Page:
The man who sold the Mars trip. You’ve got to hand it to Elon Musk. Equal parts engineer, huckster, and visionary, he has mastered the art of setting mad goals and then ushering them towards mundane reality. Tuesday he unveiled how he plans to take humanity to Mars: with a really big, reusable rocket (Quartz). One that’s refuelable, both in earth orbit and at its Martian destination. One that will carry 100 passengers to the Red Planet, at $500,000 a seat — $200,000 if enough people sign up! The whole project will cost $10 billion, Musk estimates, with characteristic optimism. To his credit, he has both the self-awareness to poke fun at his ambition with an underpants-gnome joke, and the honesty to admit that the effort will be crazily dangerous for the foreseeable future. (“Are you prepared to die? Then, if that’s ok, you’re a candidate for going.”) Like the protagonist of some old Heinlein or Asimov novel, Musk makes the case that we must become a “multiplanetary” species, with a backup home as insurance against catastrophe. Fifty years ago, such stirring challenges trumpeted from presidents, but today they come from our billionaire CEOs. Whether Musk delivers or not, his investments will kickstart a community with expertise in solving the problems of planetary explanation, one that will outlast any individual venture’s life span.
Amazon is eating the world. At the dawn of the Web two decades ago, Amazon cornered the online book market by providing the most comprehensive, useful catalog and the best customer service. Since then, the company has gradually swallowed up lots of other markets using the same strategy — to the point where today, one new survey says, more than half of U.S. consumers start any and every online product search at Amazon’s site (Bloomberg). Anything that can be put in a box and dropped on a doorstep, you get from Amazon. This has huge implications, not just for the future of Big Retail (looking at you, Walmart and Target), but for the fate of Google, too. It also means that Amazon founder Jeff Bezos will most likely have an even bigger war chest than Elon Musk to fund his dreams of space travel.
When did CEOs start sounding like revolutionaries? Once upon a time, businesses worked hard to stay away from social and political controversies. “Republicans buy sneakers, too,” Michael Jordan famously remarked, explaining why he wouldn’t support a challenge to Jesse Helms. Things are different today. In The Conversation, A University of Michigan professor highlights two key factors behind corporations’ increasing willingness to take sides on social-war issues like LGBT rights and racial justice: Social media tools allow the public to easily organize protests and Millennial-generation preferences for companies with a “social value proposition.” Also: our companies, like our voters, are dividing along the red/blue fault line. While the majority are embracing liberal causes, conservatives — at outfits like Chik-fil-A and Hobby Lobby — are out in force, too. Maybe corporations really are people, after all.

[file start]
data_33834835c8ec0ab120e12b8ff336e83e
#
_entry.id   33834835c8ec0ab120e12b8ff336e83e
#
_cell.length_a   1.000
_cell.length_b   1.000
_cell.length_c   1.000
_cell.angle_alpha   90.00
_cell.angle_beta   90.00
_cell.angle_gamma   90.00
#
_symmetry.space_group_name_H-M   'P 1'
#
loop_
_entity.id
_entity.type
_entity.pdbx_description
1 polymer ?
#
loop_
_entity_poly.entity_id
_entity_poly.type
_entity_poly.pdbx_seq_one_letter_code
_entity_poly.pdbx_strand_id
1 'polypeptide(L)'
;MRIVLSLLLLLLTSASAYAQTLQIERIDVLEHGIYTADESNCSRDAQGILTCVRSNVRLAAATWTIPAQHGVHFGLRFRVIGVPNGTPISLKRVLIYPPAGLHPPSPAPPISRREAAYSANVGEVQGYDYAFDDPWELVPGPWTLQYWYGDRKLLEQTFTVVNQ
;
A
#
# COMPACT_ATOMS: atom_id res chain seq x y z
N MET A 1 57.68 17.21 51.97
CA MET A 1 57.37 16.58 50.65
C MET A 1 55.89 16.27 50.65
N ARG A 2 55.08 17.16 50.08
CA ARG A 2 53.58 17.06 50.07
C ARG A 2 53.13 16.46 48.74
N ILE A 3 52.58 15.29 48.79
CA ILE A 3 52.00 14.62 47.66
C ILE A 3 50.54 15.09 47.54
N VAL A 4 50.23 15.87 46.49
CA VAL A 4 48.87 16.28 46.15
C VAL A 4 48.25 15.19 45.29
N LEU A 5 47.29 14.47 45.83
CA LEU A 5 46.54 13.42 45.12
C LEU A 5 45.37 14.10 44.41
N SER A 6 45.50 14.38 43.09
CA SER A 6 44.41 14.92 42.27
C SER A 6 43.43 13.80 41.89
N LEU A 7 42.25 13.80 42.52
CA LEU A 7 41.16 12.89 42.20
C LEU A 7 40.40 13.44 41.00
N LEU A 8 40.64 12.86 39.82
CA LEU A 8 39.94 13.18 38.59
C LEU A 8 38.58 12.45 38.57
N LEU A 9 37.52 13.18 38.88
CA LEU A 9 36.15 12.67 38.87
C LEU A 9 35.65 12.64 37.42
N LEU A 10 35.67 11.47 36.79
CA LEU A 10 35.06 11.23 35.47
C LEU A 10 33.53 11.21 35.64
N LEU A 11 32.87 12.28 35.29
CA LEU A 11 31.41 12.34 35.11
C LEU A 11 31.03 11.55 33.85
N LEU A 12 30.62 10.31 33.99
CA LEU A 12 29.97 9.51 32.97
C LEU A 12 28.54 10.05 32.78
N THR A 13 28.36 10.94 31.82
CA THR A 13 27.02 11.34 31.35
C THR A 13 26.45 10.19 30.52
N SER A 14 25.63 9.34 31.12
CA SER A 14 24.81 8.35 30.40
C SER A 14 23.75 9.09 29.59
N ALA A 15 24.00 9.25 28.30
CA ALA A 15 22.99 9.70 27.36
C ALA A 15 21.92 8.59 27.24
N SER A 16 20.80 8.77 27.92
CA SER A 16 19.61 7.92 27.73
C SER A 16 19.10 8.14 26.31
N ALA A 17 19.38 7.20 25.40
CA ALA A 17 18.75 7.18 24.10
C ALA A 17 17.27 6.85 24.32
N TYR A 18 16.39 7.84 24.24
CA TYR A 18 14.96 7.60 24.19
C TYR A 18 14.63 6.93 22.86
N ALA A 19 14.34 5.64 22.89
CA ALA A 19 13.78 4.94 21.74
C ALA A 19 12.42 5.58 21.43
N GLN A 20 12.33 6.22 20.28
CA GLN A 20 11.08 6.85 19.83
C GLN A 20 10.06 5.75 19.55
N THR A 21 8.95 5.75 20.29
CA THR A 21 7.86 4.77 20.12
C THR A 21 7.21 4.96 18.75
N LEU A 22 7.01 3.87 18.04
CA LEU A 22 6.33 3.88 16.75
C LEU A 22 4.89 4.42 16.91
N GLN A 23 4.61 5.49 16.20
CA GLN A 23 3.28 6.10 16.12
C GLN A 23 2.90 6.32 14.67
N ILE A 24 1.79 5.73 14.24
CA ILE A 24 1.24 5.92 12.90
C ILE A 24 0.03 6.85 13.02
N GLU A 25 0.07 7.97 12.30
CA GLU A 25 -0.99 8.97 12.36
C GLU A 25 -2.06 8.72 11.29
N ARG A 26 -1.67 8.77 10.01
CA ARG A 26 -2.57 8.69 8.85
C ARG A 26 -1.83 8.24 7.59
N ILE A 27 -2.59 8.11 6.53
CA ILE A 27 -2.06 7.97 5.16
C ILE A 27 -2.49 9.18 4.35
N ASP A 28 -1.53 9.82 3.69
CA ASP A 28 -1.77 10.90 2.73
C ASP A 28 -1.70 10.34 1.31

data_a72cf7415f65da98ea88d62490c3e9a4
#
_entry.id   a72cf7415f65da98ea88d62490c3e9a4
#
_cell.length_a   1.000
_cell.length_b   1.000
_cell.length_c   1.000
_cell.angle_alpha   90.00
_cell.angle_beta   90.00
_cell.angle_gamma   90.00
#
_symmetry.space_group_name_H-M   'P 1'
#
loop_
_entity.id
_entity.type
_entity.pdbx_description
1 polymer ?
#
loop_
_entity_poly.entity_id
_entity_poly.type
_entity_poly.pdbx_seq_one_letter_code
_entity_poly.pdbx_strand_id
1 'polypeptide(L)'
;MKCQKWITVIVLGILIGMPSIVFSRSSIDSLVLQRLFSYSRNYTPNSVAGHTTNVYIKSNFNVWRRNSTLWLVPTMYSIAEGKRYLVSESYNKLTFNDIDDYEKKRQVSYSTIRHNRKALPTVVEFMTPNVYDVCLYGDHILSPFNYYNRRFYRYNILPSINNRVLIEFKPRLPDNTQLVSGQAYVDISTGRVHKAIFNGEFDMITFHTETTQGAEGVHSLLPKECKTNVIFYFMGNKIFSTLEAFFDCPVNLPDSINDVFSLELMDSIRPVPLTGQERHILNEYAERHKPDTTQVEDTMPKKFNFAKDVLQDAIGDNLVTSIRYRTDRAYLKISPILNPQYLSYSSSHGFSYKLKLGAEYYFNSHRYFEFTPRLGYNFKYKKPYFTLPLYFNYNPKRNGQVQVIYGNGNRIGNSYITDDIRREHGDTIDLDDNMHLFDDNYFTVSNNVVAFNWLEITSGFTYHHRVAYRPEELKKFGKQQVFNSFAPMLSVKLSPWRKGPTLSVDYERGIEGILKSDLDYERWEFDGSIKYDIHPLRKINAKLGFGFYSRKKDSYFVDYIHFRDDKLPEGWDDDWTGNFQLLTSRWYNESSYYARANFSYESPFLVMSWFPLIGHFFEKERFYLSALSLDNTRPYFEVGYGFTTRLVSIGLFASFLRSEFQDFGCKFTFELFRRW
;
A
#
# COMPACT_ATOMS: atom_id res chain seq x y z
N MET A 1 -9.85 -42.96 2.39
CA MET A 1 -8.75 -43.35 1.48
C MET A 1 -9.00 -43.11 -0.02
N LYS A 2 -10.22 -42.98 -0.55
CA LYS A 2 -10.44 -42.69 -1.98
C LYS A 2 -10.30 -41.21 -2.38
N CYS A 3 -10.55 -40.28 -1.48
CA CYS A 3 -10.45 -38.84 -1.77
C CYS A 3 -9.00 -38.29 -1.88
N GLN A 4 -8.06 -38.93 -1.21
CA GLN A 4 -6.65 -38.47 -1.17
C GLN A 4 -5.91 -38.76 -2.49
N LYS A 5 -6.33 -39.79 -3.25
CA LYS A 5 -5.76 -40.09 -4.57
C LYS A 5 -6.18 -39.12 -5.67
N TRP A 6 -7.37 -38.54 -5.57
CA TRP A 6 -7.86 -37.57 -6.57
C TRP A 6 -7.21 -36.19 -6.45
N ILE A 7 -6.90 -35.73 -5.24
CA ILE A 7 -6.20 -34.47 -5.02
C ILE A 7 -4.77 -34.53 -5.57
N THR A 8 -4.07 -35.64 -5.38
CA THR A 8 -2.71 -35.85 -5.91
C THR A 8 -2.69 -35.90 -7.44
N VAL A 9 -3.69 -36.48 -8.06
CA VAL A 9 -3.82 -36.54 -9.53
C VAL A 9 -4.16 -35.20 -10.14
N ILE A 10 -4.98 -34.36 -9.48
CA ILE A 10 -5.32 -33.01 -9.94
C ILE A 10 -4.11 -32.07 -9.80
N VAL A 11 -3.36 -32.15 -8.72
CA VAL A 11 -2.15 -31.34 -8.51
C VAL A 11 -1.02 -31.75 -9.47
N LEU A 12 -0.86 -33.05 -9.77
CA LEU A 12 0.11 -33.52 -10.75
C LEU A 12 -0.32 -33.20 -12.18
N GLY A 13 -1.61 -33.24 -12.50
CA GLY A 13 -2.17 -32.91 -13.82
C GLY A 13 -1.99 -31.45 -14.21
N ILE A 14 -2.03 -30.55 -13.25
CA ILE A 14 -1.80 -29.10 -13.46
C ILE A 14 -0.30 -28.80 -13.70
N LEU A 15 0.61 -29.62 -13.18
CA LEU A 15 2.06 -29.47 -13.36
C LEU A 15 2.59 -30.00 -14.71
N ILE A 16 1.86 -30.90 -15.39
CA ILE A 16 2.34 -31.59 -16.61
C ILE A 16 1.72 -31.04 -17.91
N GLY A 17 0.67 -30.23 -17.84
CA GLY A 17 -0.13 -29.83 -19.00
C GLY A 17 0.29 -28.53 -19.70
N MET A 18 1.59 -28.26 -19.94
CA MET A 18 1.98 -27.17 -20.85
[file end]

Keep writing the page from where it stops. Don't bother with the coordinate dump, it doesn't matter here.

Election Day should be a day off. In other countries, they vote on weekends, but the two parties in the U.S. remain deadlocked on any measure that actually makes it easier for more people to vote. (Democrats: yes please! Republicans: Not so fast.) So our elections are still held on workdays. Now a coalition of nearly 300 tech companies will give employees election day as a paid holiday, so they can cast their ballots without worrying about their to-do lists (The Washington Post). Low voter turnout empowers the more-motivated voters at the political spectrum’s extremities. Any measure that gets more people to vote is also likely to strengthen the moderate middle and provide more stability for our political system — something most businesses crave.
“You have to have something to say.” For companies burned out on the failures of old-school advertising, the social media world was supposed to be one where businesses and customers could actually join in conversation with each other. Instead, it has turned into an updated advertising medium, full of content marketing instead of banner ads. In a dialogue between NewCo editor-in-chief John Battelle and Weber Shandwick’s Chris Perry (Context, on Medium — start here), Battelle argues that content marketing will fail unless it has a true point of view and editorial purpose — one that is aligned with the “deep why” of a company’s mission.
Featured in NewCo Shift: Getting Past “Addicted To Being Right” — Bringing The Outside In At Citi. John Battelle talks with Deborah Hopkins, CEO of Citi Ventures, about how a banking behemoth got comfortable with speeding innovation, Lean Startup techniques, and helping small companies clear bureaucratic hurdles.
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